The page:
Throughout my life, I never considered myself an avid reader. Sure, I tackled the mandatory reading assignments during my school years, but I never ventured into the realm of reading for pure enjoyment or as a hobby. However, as the saying goes, “Change is the only constant,” and this year, I’ve found myself on an unexpected and delightful journey into the world of literature.
It all began with a simple goal—a commitment to me to read five books this year. It may sound like a modest target for some, but for me, it marks a significant shift in my interests and priorities.
My inspiration for this newfound passion comes from a most treasured source—my girlfriend. She has always been an avid reader, and her love for books has been contagious. She shared a plethora of recommendations with me, each book opening the door to a new and fascinating world.
One book that immediately piqued my interest is “The House in the Cerulean Sea.” The mere mention of this enchanting title conjured images of a mysterious, otherworldly place waiting to be explored through the pages of a book. It’s a testament to the power of a captivating title.
Of course, it wouldn’t be a complete exploration of literature without a nod to the wizarding world of Harry Potter. In our household, we are passionate about all things Harry Potter, and I’ve eagerly embraced the idea of diving into the magical series that has captured the hearts of millions around the world.
As a horror enthusiast, I couldn’t resist the allure of Stephen King’s works. His ability to weave spine-tingling tales has always fascinated me. Currently, I’m engrossed in “Carrie,” and it’s been a thrilling experience from the very first page.
My journey into reading has already been a source of joy and personal growth. I’ve discovered the power of storytelling; the way words can transport you to far-off lands or immerse you in the depths of the human psyche. Each book I read introduces me to new perspectives, ideas, and emotions, making me appreciate the art of literature in a way I never thought possible.
So, dear Agfinity community, as we navigate the challenges and triumphs of another year, I invite you to join me on this literary adventure. Whether you’re a seasoned bookworm or just dipping your toes into the world of reading, there’s always room for one more story, one more adventure between the pages of a book.
Because Farming is Forever
Market Report – Erin Harakal
We are two weeks into January and one word to describe most of the commodities is flat. Since the start of the month there has not been any significant changes, if there have been any we have seen prices drop lower.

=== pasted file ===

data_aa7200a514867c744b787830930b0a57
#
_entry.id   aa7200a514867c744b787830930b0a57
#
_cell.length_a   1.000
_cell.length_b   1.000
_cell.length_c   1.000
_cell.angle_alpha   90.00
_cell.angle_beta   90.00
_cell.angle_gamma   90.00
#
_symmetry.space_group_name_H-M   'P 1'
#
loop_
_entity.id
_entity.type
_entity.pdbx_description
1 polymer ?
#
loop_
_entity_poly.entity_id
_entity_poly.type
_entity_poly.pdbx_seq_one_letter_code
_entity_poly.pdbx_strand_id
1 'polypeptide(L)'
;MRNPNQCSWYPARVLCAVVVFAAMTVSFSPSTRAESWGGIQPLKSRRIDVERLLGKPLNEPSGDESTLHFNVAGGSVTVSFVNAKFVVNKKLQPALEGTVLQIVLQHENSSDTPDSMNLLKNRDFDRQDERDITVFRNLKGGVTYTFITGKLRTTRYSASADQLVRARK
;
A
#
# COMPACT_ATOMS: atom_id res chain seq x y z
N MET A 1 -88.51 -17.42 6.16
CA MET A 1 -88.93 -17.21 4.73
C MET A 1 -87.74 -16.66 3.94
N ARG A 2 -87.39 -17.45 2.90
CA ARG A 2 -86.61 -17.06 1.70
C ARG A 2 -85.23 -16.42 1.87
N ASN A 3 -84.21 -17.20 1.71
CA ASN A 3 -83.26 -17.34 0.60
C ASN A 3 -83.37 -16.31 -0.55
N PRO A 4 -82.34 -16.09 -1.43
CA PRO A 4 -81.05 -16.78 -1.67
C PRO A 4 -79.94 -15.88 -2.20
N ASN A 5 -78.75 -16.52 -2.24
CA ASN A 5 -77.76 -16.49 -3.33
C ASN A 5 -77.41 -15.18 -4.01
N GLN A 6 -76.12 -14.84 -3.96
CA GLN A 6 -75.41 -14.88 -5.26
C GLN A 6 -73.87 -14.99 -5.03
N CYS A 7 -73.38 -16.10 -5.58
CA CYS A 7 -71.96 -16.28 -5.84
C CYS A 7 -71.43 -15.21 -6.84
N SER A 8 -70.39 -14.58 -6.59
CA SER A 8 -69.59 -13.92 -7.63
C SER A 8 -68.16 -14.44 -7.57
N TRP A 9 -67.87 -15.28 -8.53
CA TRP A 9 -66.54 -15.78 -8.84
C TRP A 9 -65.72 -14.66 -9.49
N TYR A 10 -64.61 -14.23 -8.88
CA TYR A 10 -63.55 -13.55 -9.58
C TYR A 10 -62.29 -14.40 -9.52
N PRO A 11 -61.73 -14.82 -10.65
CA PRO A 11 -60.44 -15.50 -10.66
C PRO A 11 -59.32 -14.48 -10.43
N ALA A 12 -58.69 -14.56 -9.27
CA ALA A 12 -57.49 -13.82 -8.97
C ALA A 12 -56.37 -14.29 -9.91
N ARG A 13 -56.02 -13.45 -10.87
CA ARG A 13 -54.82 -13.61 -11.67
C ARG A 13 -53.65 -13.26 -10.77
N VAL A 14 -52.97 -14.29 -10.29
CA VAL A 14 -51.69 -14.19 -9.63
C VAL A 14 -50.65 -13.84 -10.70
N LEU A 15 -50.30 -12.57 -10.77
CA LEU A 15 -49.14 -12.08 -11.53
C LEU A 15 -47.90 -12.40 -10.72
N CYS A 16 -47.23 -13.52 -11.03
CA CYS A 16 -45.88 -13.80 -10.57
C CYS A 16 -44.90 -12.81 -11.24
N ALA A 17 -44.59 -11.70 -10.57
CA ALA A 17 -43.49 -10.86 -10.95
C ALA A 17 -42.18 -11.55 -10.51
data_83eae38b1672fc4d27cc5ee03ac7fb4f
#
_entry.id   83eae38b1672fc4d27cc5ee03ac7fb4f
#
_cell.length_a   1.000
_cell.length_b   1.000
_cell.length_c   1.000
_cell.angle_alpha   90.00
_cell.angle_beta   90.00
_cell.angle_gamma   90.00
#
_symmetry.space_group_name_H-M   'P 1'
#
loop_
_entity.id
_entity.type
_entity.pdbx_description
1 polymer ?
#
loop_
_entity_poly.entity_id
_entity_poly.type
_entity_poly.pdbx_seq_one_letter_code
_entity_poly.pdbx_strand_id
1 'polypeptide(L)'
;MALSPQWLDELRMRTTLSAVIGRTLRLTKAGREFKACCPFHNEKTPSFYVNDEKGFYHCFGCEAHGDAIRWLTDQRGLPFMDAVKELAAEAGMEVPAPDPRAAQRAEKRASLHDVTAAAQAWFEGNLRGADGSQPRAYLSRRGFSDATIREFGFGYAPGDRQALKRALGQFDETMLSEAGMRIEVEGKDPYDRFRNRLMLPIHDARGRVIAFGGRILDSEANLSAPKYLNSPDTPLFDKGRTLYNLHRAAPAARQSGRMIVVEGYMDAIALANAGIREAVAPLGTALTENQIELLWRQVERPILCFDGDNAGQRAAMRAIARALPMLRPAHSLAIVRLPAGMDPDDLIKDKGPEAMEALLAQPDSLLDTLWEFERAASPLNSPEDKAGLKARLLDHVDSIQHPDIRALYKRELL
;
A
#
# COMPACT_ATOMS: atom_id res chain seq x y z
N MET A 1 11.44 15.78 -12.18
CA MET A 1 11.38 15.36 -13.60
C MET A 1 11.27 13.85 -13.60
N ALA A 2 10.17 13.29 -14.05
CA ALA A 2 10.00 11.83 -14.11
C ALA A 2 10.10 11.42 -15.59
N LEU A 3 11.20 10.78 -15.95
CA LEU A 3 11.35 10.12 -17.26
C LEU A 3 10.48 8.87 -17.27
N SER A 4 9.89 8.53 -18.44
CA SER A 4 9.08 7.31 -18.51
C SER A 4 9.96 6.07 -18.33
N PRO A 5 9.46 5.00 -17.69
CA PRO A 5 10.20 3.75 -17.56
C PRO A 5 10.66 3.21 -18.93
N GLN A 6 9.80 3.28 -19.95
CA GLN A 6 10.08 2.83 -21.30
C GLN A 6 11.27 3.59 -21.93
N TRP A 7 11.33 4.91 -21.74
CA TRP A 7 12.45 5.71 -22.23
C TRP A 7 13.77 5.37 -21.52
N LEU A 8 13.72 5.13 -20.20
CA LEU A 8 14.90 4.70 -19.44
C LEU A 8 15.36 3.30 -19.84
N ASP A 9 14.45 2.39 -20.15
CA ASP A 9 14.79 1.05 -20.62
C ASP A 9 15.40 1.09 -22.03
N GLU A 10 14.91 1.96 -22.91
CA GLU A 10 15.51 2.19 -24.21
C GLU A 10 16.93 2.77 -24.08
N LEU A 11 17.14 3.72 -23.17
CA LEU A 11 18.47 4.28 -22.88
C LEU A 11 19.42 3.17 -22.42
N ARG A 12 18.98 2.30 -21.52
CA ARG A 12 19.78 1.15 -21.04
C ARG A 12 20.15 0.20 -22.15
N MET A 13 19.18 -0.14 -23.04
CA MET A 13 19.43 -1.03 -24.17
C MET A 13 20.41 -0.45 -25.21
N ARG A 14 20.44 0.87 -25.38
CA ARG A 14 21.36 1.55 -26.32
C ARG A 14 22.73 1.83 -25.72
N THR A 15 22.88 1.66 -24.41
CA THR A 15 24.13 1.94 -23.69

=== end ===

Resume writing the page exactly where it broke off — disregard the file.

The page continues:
One commodity that has been standing out but not in a good way has been barley. Barley last week dropped roughly $3/mt delivered Lethbridge. Lethbridge bids for January-March has been ranging from $290-305/mt delivered Lethbridge. Feedlots are starting to get their demand for January-March movement covered and are looking for later movement into the spring and summer months. Price for the later months is very similar to what we are seeing now with no expectations at this time to see a increase in price. Barley has not had a strong export market and the only homes really has been locally.
If your going to talk about barley then you also need to talk about corn. Corn has been a commodity that has been putting a lot of pressure on the barley market these past few months as the feedlots can buy corn a lot cheaper then barley right now. Corn is currently at a 3-year low. Report are saying that the corn price is down 33% from what it was a year ago at this time. The US has had the highest ending stocks in the past five years, while globally the world has had the highest ending stocks in the past 6 years. Needless to say, the US has a lot of corn they need homes for and Canada committed to corn contract early summer with the drought. In order for barley to regain the market the price will need to shift lower than corn to entice feedlots to see it as a more economical solution.
If you’re looking for something with a bit of movement in the market, you may want to look at canola. Canola had its 4th consecutive trading day on Tuesday of trading upwards. Even if the gain was only $1.10/mt this is still a lot better than when it was in a free fall. Despite canola being pressured by crude and soybean oil futures it managed to find support from the European rape seed markets and from soybeans. We will take the small wins where we can with canola right now.
One commodity that I would call the steady one of the group would be milling oats. Milling oats have been unchanged for the last few weeks. Right now, around Central Alberta we have seen FOB pricing between $4.60-5.00/bu FOB for January-May pick up. Feed oats can be seen at $4.00-4.50/bu picked up. It may be time to take advantage of the flat market of oats and book some in.
Sellers Tip: Road Ban season is coming soon if you need to move it due to road restrictions or the yard conditions now is the time to book it in.